RI procures Swensen letter to Yale fund managers obliging climate evaluation and company engagement

$21bn endowment says it believes pricing of environmental externalities will call into question some business models.

Responsible Investor has got hold of a copy of the letter from David Swensen, the renowned chief investment officer at Yale University, to the asset managers of its $21bn endowment fund – which includes some of the world’s best known alternatives funds – outlining that evaluation of the impact of climate change is now essential when looking at investment opportunities and saying that Yale now expects its managers to engage with companies on the issue. The message from one of the world’s leading investment foundations could be a game changer in prompting fund managers, especially hedge funds and private equity funds, to think about the financial costs of climate change and the potential for serious asset depreciation or stranding as a result of a mooted tighter price on carbon and environmental pollution. In the letter, Swensen says that full accounting of the internal and external costs of greenhouse gas emissions “will call into question the business models of some investments”, and create opportunities for profit. He says: “investments with relatively small greenhouse gas footprints will be advantaged relative to those investments with relatively large greenhouse gas footprints”. He says examples of potential risky business models are thermal coal producers, tar sands operations, companies that rely on cheap power from coal and low lying coastal real estate. Conversely, Swensen says there may be opportunities in companies that produce renewable energy and products that facilitate demand shifting or otherwise promote efficient use of energy. Swensen says Yale’s investment office has concluded that greenhouse gas emissions “pose a grave threat to human existence”, and “create a substantial risk of significant changes to the world’s ecosystem”. Yale now expects asset managers to assess the greenhouse gasfootprint of its prospective investments, the direct costs of the consequences of climate change on expected returns, and the costs of policies aimed at reducing greenhouse gas emissions on expected returns. Swensen, who has run Yale’s endowment since 1985, pioneered the use of alternative assets. Despite a downturn in alternative returns in recent years, Yale has remained a leader in university endowment returns, achieving an average annual return of 11% for the decade ending June 30 2014, according to Cambridge Associates. Swensen says Yale now expects asset mangers to engage with corporates on the financial risks of climate change and the financial implications of government policies to reduce greenhouse gas emissions: “You should encourage managements to mitigate financial risks and to increase financial returns by reducing greenhouse gas emissions,” he says. He continues: “Yale asks you to avoid companies that refuse to acknowledge the social and financial costs of climate change and that fail to take economically sensible steps to reduce greenhouse gas emissions.” Swensen concludes by saying government policies addressing climate change will impose costs on many investments, especially those with relatively high greenhouse gas footprints. He says that accounting for the costs and risks of greenhouse gas emissions means Yale’s investments will be “well positioned to deal with a more enlightened regulatory environment” and lead to better investment decisions and produce higher quality portfolios. The move by Yale comes as new analysis by the UN’s World Meteorological Organisation finds that the level of carbon dioxide in the atmosphere surged at its fastest rate in 30 years last year. CO2 concentrations rose 2.9 parts per million (ppm) between 2012 and 2014, the biggest annual increase since 1984. Last month, The Yale Corporation, the governing board and policy-making body for the university, voted not to divest from fossil fuel companies. Fossil Free Yale has said that its campaign to pressure the university to do so will continue.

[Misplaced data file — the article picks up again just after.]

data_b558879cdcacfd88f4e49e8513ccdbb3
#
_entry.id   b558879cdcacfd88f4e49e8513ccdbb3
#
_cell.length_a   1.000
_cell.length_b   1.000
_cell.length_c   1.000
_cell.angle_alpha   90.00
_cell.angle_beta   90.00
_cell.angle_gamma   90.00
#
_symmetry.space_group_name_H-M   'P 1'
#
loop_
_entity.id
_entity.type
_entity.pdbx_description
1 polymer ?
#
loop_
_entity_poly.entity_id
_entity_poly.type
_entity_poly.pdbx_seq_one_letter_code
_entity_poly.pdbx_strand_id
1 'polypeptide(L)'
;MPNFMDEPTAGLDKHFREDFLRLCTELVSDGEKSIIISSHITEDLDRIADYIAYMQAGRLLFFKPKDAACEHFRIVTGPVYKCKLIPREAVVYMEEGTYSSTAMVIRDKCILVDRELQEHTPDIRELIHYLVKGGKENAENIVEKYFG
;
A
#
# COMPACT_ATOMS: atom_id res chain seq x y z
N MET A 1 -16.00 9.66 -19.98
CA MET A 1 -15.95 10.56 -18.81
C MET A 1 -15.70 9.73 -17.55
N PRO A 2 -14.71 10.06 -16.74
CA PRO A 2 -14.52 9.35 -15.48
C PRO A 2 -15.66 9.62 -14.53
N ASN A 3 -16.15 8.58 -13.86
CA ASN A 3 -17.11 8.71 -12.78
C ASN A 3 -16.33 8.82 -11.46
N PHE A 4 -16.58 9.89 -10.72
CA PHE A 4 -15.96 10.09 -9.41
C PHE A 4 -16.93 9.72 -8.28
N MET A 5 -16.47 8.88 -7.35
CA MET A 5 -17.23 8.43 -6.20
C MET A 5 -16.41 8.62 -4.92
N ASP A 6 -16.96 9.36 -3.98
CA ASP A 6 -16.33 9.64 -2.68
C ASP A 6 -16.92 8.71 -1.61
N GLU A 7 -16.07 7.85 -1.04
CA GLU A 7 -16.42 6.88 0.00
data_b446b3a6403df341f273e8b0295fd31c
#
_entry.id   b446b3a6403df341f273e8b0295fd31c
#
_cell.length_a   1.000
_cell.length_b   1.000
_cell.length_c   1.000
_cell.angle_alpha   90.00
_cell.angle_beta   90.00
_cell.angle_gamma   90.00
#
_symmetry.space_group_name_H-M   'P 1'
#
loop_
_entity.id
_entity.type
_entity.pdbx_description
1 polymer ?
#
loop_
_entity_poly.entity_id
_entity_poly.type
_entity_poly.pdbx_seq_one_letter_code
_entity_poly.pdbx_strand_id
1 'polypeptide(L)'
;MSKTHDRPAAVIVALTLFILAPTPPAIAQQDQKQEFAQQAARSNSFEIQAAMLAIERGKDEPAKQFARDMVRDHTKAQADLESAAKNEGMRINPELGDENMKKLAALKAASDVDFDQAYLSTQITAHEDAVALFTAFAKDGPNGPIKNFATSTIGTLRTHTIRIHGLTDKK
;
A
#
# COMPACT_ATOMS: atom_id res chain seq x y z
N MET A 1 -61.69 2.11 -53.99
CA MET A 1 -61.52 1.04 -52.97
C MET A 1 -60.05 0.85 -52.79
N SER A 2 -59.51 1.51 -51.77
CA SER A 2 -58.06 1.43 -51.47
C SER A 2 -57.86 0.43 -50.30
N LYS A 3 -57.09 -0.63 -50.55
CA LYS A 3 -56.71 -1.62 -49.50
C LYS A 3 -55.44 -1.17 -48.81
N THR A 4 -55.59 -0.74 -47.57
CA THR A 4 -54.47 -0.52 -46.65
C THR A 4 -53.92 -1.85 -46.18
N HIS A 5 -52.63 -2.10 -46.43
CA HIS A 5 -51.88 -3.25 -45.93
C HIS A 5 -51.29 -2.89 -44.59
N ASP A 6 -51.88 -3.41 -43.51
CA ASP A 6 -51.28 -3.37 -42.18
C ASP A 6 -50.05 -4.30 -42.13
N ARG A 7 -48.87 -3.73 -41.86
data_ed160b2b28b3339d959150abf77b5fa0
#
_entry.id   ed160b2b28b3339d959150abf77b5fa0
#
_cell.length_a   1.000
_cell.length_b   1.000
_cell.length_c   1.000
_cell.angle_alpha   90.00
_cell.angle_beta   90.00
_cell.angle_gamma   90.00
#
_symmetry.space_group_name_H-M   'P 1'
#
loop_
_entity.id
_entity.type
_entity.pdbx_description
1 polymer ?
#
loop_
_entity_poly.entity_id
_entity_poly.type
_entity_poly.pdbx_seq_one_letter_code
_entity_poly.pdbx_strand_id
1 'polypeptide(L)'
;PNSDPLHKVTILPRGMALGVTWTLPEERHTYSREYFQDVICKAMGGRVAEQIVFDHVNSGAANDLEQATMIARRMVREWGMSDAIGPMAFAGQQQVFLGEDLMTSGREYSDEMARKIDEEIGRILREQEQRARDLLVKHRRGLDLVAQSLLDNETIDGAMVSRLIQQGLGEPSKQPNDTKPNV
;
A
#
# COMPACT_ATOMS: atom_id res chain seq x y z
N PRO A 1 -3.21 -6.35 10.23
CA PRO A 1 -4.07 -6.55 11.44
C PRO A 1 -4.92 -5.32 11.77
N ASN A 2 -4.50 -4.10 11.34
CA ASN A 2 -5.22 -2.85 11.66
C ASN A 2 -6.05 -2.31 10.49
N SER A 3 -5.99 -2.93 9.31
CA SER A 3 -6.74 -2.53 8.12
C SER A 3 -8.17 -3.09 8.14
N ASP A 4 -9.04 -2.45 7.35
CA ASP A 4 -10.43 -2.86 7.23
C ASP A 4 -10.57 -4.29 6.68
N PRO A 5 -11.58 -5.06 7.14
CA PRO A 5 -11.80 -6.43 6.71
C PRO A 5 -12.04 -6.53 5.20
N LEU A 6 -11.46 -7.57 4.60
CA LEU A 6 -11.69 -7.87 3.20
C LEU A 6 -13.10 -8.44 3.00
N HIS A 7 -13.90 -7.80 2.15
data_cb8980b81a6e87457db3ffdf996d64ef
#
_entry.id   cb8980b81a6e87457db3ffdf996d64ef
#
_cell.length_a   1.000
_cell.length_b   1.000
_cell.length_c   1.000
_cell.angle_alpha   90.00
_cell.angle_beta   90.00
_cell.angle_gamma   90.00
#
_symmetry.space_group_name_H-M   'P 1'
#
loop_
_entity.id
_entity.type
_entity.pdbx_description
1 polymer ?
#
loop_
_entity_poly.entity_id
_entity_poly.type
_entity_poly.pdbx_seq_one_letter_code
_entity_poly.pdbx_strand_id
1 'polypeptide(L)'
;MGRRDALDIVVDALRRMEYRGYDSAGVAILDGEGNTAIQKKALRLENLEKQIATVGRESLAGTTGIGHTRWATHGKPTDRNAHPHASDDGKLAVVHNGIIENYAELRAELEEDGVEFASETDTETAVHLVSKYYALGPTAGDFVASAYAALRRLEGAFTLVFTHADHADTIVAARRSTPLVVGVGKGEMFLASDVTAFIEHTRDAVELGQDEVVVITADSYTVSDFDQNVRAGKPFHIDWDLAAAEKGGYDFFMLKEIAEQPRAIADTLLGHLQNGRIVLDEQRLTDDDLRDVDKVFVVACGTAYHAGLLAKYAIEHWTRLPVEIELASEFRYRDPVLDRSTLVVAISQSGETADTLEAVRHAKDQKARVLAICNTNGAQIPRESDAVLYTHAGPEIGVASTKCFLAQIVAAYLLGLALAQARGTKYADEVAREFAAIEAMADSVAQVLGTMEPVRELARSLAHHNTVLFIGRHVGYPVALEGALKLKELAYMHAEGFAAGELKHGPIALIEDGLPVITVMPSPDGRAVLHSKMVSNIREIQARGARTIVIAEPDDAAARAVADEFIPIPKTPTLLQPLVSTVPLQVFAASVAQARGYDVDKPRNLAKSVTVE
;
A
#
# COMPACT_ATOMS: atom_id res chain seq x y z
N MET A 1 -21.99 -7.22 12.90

See ‘downloads’ (left hand column) to read the Yale letter